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  • 5
    Publication Date: 2013-08-31
    Description: A kinetic model for a solar-simulator pumped iodine laser system is developed and compared to an experiment in which the solar simulator output is dispersed over a large active volume (150 cu cm) with low simulator light intensity (approx. 200 solar constants). A trace foreign gas which quenches the upper level is introduced into the model. Furthermore, a constant representing optical absorption of the stimulated emission is introduced, in addition to a constant representing the scattering at each of the mirrors, via the optical cavity time constant. The non-uniform heating of the gas is treated as well as the pressure change as a function of time within the cavity. With these new phenomena introduced into the kinetic model, a best reasonable fit to the experimental data is found by adjusting the reaction rate coefficients within the range of known uncertainty by numerical methods giving a new bound within this range of uncertainty. The experimental parameters modeled are the lasing time, laser pulse energy, and time to laser threshold.
    Keywords: LASERS AND MASERS
    Type: NAS 1.26:87668 , NASA-TM-87668
    Format: application/pdf
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  • 6
    Publication Date: 2013-08-31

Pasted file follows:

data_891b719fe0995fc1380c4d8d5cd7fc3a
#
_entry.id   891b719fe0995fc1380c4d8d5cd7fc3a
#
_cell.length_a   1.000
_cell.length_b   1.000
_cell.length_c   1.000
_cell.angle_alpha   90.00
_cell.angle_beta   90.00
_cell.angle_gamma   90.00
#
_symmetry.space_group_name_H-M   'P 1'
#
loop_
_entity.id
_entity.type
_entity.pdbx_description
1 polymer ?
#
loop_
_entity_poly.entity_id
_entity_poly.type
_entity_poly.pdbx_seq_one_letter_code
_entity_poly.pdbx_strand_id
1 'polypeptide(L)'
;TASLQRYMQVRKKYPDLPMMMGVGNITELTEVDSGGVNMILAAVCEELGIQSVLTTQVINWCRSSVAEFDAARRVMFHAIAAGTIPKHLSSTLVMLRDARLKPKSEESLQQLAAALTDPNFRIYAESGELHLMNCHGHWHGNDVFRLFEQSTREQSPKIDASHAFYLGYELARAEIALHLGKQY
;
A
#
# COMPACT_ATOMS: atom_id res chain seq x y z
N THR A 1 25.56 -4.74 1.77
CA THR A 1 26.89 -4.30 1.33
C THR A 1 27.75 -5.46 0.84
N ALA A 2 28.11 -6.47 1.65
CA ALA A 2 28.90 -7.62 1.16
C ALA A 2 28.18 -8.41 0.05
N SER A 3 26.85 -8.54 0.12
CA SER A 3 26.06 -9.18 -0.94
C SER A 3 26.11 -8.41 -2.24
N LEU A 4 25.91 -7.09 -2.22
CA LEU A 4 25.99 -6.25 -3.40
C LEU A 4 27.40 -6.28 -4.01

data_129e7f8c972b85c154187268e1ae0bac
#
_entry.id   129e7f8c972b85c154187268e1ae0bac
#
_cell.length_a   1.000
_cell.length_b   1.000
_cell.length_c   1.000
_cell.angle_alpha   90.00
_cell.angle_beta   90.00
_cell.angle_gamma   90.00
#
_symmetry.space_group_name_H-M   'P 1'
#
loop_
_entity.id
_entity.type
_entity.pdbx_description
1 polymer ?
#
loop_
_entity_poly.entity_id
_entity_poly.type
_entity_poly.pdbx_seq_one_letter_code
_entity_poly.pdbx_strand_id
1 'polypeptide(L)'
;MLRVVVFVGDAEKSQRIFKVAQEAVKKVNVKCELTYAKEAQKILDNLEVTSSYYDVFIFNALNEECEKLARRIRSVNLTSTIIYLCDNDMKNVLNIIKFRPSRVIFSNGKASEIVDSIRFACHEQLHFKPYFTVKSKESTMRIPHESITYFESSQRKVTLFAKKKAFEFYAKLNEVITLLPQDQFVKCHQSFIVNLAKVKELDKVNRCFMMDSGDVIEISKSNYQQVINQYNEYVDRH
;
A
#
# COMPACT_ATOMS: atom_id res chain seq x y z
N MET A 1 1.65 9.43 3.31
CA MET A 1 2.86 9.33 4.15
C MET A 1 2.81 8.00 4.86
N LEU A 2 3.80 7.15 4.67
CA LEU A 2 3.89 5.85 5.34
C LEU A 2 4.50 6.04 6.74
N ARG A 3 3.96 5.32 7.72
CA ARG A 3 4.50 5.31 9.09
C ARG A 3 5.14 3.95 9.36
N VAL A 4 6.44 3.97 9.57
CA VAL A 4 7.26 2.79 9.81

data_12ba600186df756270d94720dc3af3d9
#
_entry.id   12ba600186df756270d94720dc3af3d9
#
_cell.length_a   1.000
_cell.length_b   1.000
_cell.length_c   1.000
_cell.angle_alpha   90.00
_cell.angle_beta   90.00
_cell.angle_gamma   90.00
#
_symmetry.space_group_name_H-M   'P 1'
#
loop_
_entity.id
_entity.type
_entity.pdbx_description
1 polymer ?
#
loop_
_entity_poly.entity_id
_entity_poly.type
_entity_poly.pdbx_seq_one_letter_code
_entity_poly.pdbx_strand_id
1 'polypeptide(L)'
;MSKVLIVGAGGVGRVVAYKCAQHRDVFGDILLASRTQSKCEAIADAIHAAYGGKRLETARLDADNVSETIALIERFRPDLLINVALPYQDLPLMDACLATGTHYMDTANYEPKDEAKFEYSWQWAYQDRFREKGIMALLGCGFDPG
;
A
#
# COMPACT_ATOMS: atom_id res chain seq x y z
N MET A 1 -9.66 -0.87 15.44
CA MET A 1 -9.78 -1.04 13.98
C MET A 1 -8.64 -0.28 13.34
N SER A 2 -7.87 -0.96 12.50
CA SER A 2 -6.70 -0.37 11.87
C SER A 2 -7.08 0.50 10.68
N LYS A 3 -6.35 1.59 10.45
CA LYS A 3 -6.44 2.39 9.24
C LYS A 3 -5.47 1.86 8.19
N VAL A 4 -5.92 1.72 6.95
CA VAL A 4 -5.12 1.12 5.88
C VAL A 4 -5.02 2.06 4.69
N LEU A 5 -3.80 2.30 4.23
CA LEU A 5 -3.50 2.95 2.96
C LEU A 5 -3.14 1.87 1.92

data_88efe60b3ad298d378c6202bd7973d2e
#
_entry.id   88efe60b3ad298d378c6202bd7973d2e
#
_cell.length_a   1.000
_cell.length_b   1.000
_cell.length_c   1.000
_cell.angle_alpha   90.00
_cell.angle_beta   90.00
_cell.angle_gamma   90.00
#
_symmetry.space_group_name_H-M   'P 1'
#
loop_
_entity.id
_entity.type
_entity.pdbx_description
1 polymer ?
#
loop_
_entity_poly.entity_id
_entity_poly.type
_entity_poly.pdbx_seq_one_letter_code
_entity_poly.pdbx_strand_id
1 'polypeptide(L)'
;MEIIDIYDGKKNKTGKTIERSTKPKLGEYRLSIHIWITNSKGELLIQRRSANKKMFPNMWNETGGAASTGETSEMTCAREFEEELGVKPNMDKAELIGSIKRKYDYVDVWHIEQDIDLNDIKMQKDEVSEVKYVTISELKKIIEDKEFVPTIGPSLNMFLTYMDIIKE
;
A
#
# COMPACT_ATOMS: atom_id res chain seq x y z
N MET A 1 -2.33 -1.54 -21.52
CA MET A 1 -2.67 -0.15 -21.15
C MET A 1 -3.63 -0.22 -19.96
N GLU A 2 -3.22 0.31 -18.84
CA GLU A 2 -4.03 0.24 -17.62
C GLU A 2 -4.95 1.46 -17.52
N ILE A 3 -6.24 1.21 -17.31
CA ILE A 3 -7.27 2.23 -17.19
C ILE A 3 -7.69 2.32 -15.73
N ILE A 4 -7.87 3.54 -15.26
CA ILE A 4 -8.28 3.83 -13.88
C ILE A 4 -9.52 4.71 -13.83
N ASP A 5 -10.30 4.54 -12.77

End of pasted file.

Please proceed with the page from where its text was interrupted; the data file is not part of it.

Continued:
Description: A preliminary analysis shows that radiation dose equivalent to 30 years in the geosynchronous environment can be accumulated in a typical composite material exposed to space for 2 years or less onboard a spacecraft orbiting from perigee of 300 km out to the peak of the inner electron belt (approximately 2750 km). Future work to determine spacecraft orbits better tailored to materials accelerated testing is indicated. It is predicted that a range of 10 to the 9th power to 10 to the 10th power rads would be accumulated in 3-6 mil thick epoxy/graphite exposed by a test spacecraft orbiting in the inner electron belt. This dose is equivalent to the accumulated dose that this material would be expected to have after 30 years in a geosynchronous orbit. It is anticipated that material specimens would be brought back to Earth after 2 years in the radiation environment so that space radiation effects on materials could be analyzed by laboratory methods.